Keith Bearden was born on St. Patrick’s Day, March 17, 1947, in Hale Center, Texas, and somehow avoided being named Patrick! His parents Henry and Geneva Bearden provided a loving and supportive atmosphere for Keith and his talented sister Patsy. Keith remembers their presence at all his events and their example of a work ethic second to none. Hale Center, Texas, had one blinking light, everyone knew everyone and it was a community which strongly supported the local schools. Keith was bound to be an Owl football player but was sidetracked in the fourth grade when close friend Mark Laney came over for a visit with his cornet. After being shown how to make a sound, Keith gave it a try, and Mark exclaimed, “You’re better than me; you should be in the band.” Ego took over and Keith joined band the next day, which even though he was halfway through the school year. His dad, an auto mechanic and his mom, the HCISD cafeteria supervisor, came up with an extra $25.00 to purchase Keith’s first instrument, a Martin standard trumpet with a missing valve cap and no case. His band director Mr. J.W. King assured him that a trumpet would be ok, since it was very similar to the cornet. Mr. King was “Mr. Music” in Hale Center, so Keith trusted his advice. Years later, Keith would come to realize the impact of King’s influence on his life.
After a few years of playing the trumpet and junior high football, Mr. King and the band won Keith over. Another interest began to develop in junior high---science. Mr. Lester Carr, the science teacher was a great teacher, role model and mentor. Keith traveled with Mr. Carr and the science club on many hiking, climbing, camping, and snake collecting trips. Probably some of Keith’s mischievousness and love of pranks developed on these trips: like scattering popcorn around the sleeping bags of rookies in hopes the skunks would soon appear, hiding rocks and sticks under bedrolls for a late night surprise and placing harmless snakes inside backpacks to greet the unsuspecting camper.
After leaving junior high, Keith made the All-Region band his freshman year and found he was seated ahead of the seven Hale Center junior and senior trumpet players. Although Keith now had a new Conn copper bell cornet and an All-Region patch, Mr. King’s rule was that no freshman would play first part in the Hale Center band. So, Keith happily played third part until his sophomore year when he made the All-State band with the copper bell cornet. He missed out on cornet his junior year but had a chance to audition against area players on trumpet. Out came the old Martin standard, with no first valve cap and once again, he made All-State. He worked hard sacking groceries, mowing lawns and roofing houses to pay for summer band camp. He also started saving money for a better instrument. In a bidding war between Earl Ray and Jack Delahunty, the King silver bell cornet won out over the Conn 38-A and Keith made All-State again his senior year, this time on cornet! He was torn between a career in science or music. After performing in the All-State bands and making new friends, his choice was made! Mary Jane King was his piano accompanist during high school on all the Herbert L. Clarke solos. He remembers being inspired by band clinicians Dean Killion, Dub Crain, Bill Trego, and Doc Haddon. He appreciated the times during the summer, when Mr. King would drive a busload of Hale Center band students the 35 mile ride to summer band camp at Texas Tech, stopping in Abernathy to pick up Everett Maxwell’s students. Camp directors J.R. McEntyre and Dean Killion were motivating and inspiring.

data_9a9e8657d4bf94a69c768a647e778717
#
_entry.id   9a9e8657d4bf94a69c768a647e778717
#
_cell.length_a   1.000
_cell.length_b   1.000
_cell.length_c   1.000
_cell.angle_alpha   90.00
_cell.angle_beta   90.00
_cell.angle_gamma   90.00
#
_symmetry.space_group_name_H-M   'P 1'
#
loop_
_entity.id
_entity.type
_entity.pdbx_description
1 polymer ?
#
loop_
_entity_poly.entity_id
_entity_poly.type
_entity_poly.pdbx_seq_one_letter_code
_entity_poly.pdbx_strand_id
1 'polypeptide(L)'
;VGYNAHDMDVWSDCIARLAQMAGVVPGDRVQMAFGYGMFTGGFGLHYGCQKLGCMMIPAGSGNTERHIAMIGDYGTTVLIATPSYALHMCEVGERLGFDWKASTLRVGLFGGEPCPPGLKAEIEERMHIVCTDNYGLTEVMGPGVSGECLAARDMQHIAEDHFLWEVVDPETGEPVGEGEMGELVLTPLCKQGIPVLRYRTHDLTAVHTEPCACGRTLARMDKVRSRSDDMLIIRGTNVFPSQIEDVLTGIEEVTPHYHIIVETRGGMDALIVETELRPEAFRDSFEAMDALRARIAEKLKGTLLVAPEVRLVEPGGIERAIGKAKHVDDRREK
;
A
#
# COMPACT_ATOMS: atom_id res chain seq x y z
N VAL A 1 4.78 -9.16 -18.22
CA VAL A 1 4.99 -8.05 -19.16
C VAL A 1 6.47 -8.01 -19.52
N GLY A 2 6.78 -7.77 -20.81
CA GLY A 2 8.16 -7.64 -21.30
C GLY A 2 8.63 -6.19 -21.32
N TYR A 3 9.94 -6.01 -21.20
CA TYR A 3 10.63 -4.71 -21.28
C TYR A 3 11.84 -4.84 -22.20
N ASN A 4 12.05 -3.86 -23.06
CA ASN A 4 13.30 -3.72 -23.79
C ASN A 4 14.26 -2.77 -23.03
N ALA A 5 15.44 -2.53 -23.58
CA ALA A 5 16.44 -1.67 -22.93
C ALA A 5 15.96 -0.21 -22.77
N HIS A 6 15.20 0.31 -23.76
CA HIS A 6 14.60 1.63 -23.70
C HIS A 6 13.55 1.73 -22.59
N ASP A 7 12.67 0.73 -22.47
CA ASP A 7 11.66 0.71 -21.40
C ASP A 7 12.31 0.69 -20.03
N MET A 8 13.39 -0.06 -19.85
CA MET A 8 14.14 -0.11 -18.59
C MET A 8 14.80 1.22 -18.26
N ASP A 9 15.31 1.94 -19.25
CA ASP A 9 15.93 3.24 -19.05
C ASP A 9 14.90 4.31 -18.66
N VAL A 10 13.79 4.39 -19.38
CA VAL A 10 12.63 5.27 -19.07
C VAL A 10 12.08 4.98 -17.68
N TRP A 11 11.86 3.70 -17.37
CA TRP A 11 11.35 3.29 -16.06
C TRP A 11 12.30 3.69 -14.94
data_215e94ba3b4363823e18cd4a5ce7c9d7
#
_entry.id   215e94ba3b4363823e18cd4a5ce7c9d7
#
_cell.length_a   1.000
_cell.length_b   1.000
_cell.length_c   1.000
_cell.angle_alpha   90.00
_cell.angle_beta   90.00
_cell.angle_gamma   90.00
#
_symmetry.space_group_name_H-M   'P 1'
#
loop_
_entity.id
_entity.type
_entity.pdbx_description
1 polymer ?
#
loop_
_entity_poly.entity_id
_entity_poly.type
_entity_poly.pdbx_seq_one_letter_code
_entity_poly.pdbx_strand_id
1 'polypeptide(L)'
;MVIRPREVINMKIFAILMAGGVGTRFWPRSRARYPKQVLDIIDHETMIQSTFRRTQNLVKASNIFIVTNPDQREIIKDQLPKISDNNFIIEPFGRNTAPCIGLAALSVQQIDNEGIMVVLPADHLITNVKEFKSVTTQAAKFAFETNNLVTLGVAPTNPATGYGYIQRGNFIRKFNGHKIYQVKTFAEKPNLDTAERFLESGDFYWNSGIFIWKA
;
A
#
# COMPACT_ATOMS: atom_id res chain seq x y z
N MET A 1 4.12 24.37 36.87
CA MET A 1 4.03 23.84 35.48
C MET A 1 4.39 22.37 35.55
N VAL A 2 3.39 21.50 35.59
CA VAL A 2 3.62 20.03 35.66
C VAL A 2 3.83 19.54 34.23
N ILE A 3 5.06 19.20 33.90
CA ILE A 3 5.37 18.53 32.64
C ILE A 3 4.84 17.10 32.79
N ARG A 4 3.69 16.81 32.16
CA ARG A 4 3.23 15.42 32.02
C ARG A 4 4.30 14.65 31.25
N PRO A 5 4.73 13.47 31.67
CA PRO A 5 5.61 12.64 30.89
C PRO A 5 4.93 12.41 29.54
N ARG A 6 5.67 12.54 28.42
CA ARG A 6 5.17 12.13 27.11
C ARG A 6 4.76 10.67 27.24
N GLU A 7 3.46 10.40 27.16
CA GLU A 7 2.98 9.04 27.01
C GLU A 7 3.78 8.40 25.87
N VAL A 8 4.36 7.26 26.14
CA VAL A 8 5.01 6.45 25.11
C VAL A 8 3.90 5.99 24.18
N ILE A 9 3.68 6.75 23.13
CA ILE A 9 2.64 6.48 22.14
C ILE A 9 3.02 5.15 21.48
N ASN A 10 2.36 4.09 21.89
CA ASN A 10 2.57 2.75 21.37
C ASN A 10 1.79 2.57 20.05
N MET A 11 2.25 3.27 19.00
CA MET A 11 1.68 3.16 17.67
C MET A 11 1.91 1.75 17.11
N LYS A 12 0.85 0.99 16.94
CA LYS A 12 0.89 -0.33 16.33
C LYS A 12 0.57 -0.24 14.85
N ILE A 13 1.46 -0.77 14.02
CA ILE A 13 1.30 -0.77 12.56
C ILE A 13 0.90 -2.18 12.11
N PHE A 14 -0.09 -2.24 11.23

After high school, Keith made the decision to attend Texas Tech on a full music scholarship-$60.00! He promptly lost it after the first semester for being one tenth of a point below the required GPA. The GPA came back up and the scholarship was later “fully” restored. During his collegiate years, Keith was active in many ways. His leadership skills were developed as Kappa Kappa Psi president, band president, band librarian, and band wagon driver. He played in Dean Killion’s symphonic, marching and basketball bands. He played in Joel Leach’s jazz ensemble and Paul Ellsworth’s symphony orchestra. He was principal in the Lubbock Symphony Orchestra under William Harrod. He credits these men along with the different directors during the summer camps for giving him further insight and inspiration.